Turkey proposes joint force with U.S. to ease tensions

Turkey proposes joint force with U.S. to ease tensions

Defense James Mattis visits U.S. European Command in a file photo. He is conducting similar visits this week (Photo by Jason Johnston, Training Support Activity Europe)

WASHINGTON — Turkey has proposed a joint U.S.-Turkish deployment in a critical area of northern Syria, home to a key contingent of Kurdish fighters aligned with the anti-ISIS coalition.

The idea, presented Friday, was hailed by Pentagon officials as one way to ease the accelerating deterioration of relations between the two NATO nations over U.S. support for the Kurdish elements, known as YPG, that Turkey alleges are terrorists.

Relations between the two nations, once extremely close partners and allies, strained after Turkey launched an launched an air and ground assault operation against the YPG the northern Syrian area of Afrin in January.

The United States has no troops on the ground in Afrin, where the Turkish offensive has so far taken place. However, Turkey has said it plans to extend the thrust further east to the town of Manbij, where U.S. troops are based, potentially leading to direct confrontation with U.S.-backed units. Pentagon officials have been firm in stating that U.S. troops will shoot back if they come under fire.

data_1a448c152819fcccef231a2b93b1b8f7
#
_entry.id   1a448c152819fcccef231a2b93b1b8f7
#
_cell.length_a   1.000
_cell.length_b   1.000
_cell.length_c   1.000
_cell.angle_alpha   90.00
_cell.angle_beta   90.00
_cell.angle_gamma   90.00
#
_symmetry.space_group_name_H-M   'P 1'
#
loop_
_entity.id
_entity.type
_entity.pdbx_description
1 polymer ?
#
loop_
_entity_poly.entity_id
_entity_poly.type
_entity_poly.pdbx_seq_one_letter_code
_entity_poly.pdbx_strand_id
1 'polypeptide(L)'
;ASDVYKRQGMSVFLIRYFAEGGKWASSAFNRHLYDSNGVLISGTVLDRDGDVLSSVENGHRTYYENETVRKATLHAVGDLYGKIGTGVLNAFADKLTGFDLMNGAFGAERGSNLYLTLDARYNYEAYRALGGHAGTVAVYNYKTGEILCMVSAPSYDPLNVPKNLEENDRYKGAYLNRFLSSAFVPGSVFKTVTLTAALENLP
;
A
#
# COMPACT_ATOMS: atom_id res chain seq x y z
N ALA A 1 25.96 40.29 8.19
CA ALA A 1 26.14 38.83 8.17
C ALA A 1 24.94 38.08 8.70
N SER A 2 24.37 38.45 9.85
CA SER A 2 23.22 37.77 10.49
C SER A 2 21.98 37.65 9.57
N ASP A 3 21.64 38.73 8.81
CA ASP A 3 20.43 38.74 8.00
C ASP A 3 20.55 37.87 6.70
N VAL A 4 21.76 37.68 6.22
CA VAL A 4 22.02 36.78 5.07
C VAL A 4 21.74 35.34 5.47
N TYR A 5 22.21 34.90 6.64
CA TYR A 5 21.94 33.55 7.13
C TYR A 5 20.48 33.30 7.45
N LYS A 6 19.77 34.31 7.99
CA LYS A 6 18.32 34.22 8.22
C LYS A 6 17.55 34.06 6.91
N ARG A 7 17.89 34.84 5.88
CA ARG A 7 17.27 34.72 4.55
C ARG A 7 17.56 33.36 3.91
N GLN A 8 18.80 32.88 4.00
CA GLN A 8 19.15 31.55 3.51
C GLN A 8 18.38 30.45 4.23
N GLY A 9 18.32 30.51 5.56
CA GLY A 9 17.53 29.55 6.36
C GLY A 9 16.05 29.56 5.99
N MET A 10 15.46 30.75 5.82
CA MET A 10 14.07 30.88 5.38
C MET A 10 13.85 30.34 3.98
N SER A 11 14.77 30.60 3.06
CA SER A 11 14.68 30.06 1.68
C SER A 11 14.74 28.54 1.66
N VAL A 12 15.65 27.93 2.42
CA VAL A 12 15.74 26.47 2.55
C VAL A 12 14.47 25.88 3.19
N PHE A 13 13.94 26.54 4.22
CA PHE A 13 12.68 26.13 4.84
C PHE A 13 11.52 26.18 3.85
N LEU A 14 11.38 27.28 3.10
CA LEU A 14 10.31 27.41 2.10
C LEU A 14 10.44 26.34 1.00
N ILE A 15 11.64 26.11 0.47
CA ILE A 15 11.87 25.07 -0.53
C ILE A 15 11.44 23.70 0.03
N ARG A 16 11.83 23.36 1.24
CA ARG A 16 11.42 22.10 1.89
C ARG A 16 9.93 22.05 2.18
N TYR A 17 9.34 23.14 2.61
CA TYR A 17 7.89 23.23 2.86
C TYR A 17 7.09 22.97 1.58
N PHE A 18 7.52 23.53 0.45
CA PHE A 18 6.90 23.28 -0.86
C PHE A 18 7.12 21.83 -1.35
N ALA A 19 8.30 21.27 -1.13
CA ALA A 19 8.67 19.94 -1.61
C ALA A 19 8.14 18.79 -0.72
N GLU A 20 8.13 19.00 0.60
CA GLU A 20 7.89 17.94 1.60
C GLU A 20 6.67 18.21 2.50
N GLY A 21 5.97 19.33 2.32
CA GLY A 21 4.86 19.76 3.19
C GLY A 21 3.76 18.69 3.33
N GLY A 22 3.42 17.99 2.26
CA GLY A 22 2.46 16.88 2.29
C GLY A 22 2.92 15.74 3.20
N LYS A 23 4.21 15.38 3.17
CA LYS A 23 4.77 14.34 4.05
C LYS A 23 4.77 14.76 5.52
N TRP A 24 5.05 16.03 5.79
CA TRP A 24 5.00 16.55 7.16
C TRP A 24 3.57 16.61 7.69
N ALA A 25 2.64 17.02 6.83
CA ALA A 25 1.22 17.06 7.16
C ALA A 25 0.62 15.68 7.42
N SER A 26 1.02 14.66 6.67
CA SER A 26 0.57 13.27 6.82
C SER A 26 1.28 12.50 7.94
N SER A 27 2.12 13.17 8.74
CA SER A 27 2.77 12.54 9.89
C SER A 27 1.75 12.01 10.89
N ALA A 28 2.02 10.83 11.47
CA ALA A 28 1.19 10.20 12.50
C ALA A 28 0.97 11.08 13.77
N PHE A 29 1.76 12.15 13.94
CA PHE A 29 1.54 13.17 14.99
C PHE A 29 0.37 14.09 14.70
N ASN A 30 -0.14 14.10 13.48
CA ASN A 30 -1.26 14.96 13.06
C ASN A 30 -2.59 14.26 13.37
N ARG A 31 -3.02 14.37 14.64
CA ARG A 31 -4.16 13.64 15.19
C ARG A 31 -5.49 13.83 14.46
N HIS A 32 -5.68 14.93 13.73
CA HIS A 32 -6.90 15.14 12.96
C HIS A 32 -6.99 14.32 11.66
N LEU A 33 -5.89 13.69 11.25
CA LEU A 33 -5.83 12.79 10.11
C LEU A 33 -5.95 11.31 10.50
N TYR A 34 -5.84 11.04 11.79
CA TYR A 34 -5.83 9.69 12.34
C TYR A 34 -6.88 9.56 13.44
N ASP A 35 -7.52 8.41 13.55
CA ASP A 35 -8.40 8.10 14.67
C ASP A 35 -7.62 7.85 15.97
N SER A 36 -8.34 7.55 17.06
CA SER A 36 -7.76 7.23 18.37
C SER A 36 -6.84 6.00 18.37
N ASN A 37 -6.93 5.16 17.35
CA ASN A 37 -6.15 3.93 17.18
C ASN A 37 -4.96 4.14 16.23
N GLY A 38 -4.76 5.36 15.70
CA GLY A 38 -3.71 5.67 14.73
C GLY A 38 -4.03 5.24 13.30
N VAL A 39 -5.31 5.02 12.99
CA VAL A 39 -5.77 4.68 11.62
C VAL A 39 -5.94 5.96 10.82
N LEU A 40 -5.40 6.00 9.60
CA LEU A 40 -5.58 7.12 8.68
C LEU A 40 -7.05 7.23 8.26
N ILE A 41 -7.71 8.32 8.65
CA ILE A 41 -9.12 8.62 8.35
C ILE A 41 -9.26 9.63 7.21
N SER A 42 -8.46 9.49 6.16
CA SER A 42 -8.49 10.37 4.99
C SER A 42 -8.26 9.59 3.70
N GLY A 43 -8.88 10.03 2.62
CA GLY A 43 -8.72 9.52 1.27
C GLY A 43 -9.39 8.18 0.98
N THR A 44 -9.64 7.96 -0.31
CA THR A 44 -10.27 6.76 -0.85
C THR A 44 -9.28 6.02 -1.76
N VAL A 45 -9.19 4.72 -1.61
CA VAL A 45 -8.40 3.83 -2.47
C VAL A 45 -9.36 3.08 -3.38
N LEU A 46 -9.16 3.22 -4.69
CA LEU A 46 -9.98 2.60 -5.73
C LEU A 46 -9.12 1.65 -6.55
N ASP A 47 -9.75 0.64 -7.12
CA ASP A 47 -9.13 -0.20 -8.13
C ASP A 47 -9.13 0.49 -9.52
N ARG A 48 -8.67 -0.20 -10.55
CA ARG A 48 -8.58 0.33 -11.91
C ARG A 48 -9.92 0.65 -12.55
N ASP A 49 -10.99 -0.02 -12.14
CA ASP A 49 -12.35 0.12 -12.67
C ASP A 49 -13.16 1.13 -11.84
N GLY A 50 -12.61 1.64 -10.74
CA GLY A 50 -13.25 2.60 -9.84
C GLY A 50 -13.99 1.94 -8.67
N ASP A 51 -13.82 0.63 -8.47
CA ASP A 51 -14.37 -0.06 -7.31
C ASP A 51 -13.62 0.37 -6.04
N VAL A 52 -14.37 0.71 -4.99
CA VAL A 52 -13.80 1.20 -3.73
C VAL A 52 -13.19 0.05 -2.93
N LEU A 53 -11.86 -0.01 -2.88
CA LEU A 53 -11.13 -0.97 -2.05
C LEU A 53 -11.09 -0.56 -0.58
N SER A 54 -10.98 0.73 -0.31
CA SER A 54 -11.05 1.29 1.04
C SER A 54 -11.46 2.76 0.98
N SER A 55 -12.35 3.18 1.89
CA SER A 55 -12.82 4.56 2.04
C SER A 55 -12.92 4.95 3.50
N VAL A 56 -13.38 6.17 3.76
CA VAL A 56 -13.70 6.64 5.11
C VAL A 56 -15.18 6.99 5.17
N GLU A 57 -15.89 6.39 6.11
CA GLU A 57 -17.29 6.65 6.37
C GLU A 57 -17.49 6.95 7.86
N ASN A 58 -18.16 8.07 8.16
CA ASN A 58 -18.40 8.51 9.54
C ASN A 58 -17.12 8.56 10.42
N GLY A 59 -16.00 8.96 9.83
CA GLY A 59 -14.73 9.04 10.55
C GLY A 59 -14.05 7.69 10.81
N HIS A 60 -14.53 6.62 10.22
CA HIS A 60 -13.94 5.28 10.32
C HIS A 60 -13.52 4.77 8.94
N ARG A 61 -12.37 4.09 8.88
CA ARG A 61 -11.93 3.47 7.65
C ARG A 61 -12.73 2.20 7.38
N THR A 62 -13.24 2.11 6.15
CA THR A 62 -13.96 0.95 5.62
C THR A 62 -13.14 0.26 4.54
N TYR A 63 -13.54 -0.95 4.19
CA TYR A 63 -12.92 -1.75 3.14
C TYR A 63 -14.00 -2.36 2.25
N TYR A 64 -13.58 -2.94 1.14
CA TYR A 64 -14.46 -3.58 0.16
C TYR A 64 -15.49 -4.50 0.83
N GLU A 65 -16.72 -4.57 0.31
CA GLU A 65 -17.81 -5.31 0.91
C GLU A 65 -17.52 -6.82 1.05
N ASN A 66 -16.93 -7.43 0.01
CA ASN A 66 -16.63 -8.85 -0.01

Turkey’s proposal is for a joint U.S.-Turkish force in Manbij.

As a condition of that joint force, Turkey also proposed that YPG fighters withdraw to east of the Euphrates river in Syria, which is the unofficial dividing line between the U.S.-led anti ISIS forces and the Syrian government forces supported by Russia and Iran. That suggestion received a less enthusiastic landing at the Pentagon.

Earlier in the week Defense Secretary James Mattis hinted at a possible breakthrough in the festering U.S. Turkey face-off, saying during a NATO conference that the two nations are working to determine “what we can do together” in Syria.

“It’s probably the most complex fighting situation,” Mattis said Thursday. “Sometimes war gives you bad alternatives to choose from.”

On Thursday, Secretary of State Rex Tillerson met for three-and-a-half hours with Turkish President Reçep Tayyip Erdoğan and Foreign Minister Mevlut Cavusoglu.

After the meeting, the State Department issued a statement, saying: “In the spirit of our longstanding alliance, we reaffirm our commitment to resolving outstanding issues in the bilateral relationship. The two sides agreed to establish a results-oriented mechanism for this purpose. This mechanism will be activated no later than mid-March.”

The statement also said the two sides reaffirm their determination to jointly combat terrorism in all its forms and manifestations, including against ISIS, PKK, and Al Qaeda. The statement also said both nations recognize the right “to self-defense of our countries against terrorist threats directly targeting our nations” — a nod to Turkey’s rationale for its military excursion into Syria.

Both nations reaffirmed their commitment to the preservation of the territorial integrity and national unity of Syria and that there can only be a political solution to the Syrian crisis, the statement said. “To this end, we will decisively stand against all attempts to create faits accomplis and demogaphic changes within Syria, and are dedicated to coordination on transition and stabilization of Syria,” it said

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